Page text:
Official documents can be found on the EU website. In fact, there is no such thing as a “tourist” Schengen visa, the main distinction is between a short-stay (no more than 90 days in a 180-day period) visa and long-stay (national) visas. But you must always specify the purpose of your journey on the application form.
The standard application form (annex 1 of the visa code) includes a “Study” checkbox and both the visa code and the Handbook for the processing of visa applications and the modification of issued visas also discuss at length the type of supporting documentation that must be provided in this case. In particular:
- for journeys undertaken for the purposes of study or other types of training:
(a) a certificate of enrolment at an educational establishment for the purposes of attending vocational or theoretical courses within the framework of basic and further training;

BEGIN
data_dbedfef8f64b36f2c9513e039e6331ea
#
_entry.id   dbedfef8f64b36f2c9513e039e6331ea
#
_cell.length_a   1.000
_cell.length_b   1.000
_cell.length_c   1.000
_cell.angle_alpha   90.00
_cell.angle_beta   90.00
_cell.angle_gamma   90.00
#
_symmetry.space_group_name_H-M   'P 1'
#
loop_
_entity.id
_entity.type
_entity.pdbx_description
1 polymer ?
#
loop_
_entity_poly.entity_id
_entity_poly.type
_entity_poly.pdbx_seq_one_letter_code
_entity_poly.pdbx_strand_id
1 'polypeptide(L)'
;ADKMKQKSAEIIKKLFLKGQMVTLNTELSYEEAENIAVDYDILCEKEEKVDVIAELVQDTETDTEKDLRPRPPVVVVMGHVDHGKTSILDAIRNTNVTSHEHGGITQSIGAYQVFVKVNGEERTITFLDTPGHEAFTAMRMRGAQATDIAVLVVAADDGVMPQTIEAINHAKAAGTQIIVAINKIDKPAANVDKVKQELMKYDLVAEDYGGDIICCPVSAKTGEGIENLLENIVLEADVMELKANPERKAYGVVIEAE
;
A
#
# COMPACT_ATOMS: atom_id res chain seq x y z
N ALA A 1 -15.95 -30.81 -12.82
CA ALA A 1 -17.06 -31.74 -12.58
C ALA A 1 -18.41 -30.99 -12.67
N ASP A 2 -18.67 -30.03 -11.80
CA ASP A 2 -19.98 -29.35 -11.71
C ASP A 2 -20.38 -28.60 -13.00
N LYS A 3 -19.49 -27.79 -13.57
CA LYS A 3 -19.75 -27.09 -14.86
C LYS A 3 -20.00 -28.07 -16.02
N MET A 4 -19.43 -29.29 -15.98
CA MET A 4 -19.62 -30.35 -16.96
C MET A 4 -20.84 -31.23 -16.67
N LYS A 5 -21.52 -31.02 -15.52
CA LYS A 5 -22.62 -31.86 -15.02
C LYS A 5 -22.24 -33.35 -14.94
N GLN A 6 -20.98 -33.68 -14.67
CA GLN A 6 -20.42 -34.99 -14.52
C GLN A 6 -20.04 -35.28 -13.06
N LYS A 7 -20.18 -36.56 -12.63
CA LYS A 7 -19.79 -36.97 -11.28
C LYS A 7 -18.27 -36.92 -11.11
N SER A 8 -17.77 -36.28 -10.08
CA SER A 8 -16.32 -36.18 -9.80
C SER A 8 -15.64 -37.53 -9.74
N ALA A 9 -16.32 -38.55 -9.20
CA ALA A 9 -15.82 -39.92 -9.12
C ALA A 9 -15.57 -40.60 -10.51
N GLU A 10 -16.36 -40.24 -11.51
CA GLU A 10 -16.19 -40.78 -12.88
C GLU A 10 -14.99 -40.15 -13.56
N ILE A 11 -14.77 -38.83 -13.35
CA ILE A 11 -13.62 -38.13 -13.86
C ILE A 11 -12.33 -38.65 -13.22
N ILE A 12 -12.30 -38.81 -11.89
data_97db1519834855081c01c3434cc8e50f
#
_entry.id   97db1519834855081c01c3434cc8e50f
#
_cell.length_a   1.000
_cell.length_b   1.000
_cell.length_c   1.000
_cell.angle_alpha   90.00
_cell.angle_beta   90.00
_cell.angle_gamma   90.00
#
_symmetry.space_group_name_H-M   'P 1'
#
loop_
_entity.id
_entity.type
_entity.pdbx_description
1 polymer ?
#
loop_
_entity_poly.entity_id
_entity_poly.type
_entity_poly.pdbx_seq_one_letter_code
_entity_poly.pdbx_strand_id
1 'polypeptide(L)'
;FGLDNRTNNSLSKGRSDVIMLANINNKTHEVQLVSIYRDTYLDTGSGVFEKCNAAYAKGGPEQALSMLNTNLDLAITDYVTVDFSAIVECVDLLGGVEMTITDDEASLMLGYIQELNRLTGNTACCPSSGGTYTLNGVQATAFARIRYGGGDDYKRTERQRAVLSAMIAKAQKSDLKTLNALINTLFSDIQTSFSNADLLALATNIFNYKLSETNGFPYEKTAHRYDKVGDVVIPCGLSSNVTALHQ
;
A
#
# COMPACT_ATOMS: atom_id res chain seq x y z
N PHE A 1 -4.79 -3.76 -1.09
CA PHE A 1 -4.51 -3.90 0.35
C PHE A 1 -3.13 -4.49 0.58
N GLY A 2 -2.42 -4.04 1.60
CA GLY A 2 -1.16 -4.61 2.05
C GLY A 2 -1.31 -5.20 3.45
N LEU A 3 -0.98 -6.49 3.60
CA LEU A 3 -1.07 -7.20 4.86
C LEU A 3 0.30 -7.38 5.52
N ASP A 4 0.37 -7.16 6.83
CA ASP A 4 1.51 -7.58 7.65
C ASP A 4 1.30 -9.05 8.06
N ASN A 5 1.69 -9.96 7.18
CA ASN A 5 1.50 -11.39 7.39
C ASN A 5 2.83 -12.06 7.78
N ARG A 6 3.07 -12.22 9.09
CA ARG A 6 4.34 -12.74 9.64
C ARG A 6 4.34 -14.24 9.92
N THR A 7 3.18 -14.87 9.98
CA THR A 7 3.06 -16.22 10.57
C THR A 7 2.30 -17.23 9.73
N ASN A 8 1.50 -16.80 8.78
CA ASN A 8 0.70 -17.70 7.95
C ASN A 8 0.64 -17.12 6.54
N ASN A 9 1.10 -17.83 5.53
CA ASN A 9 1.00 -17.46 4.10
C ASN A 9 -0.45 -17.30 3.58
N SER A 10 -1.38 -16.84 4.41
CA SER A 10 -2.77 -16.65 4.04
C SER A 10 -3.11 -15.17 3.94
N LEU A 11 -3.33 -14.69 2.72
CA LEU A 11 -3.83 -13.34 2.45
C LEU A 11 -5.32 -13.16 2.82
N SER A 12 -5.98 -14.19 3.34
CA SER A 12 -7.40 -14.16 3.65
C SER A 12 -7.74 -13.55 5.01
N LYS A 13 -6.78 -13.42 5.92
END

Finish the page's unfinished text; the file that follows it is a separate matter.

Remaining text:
(b) student cards or certificates of the courses to be attended;
All that should be enough to establish that studying or taking classes on a short-stay Schengen visa is officially allowed and completely above board. Now, if you pretend to be a tourist and submit a complete itinerary while the real goal of your trip in fact is to attend a course, it could be grounds to refuse the visa (if caught, obviously).
Of course, the short duration of stay (even compared to the UK's six-month general visitor visa) severely limits the type of classes you could possibly attend.